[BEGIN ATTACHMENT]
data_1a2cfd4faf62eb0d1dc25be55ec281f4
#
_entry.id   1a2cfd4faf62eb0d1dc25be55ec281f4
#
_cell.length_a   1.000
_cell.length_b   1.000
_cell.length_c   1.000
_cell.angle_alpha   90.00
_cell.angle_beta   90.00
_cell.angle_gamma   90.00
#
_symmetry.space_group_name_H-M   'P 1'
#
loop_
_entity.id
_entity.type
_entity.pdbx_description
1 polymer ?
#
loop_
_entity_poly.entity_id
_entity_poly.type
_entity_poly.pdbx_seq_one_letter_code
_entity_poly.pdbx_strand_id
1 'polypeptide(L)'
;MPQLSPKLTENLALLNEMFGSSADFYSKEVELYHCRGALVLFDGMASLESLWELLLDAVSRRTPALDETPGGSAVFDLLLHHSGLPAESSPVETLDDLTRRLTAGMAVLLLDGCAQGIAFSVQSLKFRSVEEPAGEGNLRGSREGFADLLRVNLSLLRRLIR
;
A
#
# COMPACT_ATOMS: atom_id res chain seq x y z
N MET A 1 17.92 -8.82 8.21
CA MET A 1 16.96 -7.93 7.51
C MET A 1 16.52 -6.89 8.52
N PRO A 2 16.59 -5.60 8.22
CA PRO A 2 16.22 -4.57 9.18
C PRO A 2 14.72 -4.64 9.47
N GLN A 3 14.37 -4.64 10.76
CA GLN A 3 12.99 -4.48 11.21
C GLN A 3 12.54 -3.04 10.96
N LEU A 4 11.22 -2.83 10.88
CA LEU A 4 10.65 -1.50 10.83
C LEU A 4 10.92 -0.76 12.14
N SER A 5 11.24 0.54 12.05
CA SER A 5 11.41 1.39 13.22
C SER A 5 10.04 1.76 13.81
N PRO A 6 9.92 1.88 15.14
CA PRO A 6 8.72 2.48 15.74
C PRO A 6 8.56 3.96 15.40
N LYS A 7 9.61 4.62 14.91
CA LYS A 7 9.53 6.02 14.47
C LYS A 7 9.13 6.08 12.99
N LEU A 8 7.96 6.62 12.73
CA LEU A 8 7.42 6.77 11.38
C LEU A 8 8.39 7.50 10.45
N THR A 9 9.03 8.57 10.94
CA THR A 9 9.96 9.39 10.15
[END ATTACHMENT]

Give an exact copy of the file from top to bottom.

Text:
data_1a2cfd4faf62eb0d1dc25be55ec281f4
#
_entry.id   1a2cfd4faf62eb0d1dc25be55ec281f4
#
_cell.length_a   1.000
_cell.length_b   1.000
_cell.length_c   1.000
_cell.angle_alpha   90.00
_cell.angle_beta   90.00
_cell.angle_gamma   90.00
#
_symmetry.space_group_name_H-M   'P 1'
#
loop_
_entity.id
_entity.type
_entity.pdbx_description
1 polymer ?
#
loop_
_entity_poly.entity_id
_entity_poly.type
_entity_poly.pdbx_seq_one_letter_code
_entity_poly.pdbx_strand_id
1 'polypeptide(L)'
;MPQLSPKLTENLALLNEMFGSSADFYSKEVELYHCRGALVLFDGMASLESLWELLLDAVSRRTPALDETPGGSAVFDLLLHHSGLPAESSPVETLDDLTRRLTAGMAVLLLDGCAQGIAFSVQSLKFRSVEEPAGEGNLRGSREGFADLLRVNLSLLRRLIR
;
A
#
# COMPACT_ATOMS: atom_id res chain seq x y z
N MET A 1 17.92 -8.82 8.21
CA MET A 1 16.96 -7.93 7.51
C MET A 1 16.52 -6.89 8.52
N PRO A 2 16.59 -5.60 8.22
CA PRO A 2 16.22 -4.57 9.18
C PRO A 2 14.72 -4.64 9.47
N GLN A 3 14.37 -4.64 10.76
CA GLN A 3 12.99 -4.48 11.21
C GLN A 3 12.54 -3.04 10.96
N LEU A 4 11.22 -2.83 10.88
CA LEU A 4 10.65 -1.50 10.83
C LEU A 4 10.92 -0.76 12.14
N SER A 5 11.24 0.54 12.05
CA SER A 5 11.41 1.39 13.22
C SER A 5 10.04 1.76 13.81
N PRO A 6 9.92 1.88 15.14
CA PRO A 6 8.72 2.48 15.74
C PRO A 6 8.56 3.96 15.40
N LYS A 7 9.61 4.62 14.91
CA LYS A 7 9.53 6.02 14.47
C LYS A 7 9.13 6.08 12.99
N LEU A 8 7.96 6.62 12.73
CA LEU A 8 7.42 6.77 11.38
C LEU A 8 8.39 7.50 10.45
N THR A 9 9.03 8.57 10.94
CA THR A 9 9.96 9.39 10.15